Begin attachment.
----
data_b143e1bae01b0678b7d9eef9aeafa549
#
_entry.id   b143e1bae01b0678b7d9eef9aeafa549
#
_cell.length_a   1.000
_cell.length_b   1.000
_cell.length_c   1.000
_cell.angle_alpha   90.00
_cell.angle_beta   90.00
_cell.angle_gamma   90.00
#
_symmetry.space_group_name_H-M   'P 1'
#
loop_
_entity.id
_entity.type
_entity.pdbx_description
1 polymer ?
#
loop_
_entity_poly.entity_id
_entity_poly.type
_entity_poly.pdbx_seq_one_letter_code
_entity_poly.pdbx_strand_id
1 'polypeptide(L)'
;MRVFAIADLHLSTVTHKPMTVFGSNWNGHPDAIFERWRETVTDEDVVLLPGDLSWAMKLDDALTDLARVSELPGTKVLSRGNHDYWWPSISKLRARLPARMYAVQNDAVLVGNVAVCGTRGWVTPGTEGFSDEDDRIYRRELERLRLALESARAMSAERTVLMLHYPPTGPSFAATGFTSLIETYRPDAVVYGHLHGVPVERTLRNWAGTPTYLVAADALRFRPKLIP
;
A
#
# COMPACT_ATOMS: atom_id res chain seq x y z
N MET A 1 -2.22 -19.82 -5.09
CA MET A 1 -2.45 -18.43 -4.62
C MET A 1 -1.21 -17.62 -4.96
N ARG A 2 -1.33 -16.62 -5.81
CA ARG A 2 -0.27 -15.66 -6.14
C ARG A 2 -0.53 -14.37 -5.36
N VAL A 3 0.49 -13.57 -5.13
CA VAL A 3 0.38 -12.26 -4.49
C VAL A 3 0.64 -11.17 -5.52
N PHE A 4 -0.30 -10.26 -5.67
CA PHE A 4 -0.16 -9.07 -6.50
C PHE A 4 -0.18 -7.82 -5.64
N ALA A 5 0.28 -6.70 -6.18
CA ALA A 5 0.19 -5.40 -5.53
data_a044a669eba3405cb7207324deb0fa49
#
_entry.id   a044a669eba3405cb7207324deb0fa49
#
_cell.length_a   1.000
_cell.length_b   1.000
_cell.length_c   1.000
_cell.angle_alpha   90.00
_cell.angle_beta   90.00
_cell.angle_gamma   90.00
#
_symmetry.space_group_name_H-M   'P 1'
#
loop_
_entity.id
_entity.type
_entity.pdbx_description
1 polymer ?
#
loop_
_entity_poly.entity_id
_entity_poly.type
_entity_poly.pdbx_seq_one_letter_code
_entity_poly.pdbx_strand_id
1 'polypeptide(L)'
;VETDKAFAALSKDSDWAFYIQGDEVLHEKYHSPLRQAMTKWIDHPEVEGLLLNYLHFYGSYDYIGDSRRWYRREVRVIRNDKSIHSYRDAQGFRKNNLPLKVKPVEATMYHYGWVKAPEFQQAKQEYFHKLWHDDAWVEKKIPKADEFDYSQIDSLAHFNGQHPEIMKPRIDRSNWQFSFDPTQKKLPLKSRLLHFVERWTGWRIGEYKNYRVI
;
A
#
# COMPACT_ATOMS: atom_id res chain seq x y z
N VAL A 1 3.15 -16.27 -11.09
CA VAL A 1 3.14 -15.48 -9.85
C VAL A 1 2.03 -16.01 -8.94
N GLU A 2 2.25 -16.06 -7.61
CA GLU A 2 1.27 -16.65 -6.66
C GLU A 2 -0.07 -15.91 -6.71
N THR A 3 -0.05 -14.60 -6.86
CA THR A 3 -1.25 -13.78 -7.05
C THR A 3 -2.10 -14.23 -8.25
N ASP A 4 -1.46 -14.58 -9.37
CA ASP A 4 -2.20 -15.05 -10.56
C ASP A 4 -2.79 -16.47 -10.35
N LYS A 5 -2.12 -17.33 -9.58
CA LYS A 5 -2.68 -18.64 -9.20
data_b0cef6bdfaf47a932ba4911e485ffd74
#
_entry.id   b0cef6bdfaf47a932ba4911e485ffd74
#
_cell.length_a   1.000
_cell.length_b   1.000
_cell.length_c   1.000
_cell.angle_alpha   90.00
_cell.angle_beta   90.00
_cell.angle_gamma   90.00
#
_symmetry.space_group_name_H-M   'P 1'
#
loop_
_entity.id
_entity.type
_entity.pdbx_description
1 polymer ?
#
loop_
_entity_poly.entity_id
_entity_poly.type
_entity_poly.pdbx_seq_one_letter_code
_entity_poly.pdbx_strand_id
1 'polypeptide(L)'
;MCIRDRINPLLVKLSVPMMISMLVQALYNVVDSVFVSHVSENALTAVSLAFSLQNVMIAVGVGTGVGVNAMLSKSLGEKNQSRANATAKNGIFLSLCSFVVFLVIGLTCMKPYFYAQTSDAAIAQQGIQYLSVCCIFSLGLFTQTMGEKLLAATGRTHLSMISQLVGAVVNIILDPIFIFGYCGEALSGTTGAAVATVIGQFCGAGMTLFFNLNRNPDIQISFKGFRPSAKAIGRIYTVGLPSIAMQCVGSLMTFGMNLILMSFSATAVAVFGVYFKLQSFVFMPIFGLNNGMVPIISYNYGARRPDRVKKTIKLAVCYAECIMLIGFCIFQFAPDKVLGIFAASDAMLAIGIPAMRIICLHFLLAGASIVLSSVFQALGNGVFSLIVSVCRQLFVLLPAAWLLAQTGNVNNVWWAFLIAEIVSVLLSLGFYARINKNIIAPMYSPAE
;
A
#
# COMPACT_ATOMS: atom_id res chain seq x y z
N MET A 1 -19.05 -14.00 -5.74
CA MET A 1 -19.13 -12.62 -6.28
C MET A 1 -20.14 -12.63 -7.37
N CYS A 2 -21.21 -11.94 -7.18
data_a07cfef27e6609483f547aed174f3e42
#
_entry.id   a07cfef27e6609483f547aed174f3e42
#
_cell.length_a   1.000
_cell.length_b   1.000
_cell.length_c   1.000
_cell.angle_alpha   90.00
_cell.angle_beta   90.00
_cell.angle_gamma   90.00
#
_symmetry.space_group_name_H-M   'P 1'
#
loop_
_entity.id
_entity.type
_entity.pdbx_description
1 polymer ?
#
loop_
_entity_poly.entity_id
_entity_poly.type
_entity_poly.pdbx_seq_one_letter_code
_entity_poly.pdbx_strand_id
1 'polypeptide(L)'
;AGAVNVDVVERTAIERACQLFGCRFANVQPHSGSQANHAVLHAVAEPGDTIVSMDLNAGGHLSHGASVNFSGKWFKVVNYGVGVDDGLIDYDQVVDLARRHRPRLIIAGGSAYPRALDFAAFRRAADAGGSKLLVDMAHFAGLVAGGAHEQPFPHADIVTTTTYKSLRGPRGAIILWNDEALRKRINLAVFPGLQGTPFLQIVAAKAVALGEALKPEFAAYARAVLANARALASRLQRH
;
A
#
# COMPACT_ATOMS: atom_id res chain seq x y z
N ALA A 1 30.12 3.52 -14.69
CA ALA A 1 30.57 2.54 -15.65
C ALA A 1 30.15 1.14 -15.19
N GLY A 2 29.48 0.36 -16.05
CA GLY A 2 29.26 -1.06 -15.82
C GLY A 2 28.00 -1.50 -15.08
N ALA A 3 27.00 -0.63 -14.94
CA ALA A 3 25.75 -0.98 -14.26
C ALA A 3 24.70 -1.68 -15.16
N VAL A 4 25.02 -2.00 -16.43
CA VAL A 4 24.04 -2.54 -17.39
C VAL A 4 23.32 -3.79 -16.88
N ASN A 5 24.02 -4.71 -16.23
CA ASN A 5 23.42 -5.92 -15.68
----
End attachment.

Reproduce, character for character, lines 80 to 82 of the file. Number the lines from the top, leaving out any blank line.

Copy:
C GLU A 2 -0.07 -15.91 -6.71
N THR A 3 -0.05 -14.60 -6.86
CA THR A 3 -1.25 -13.78 -7.05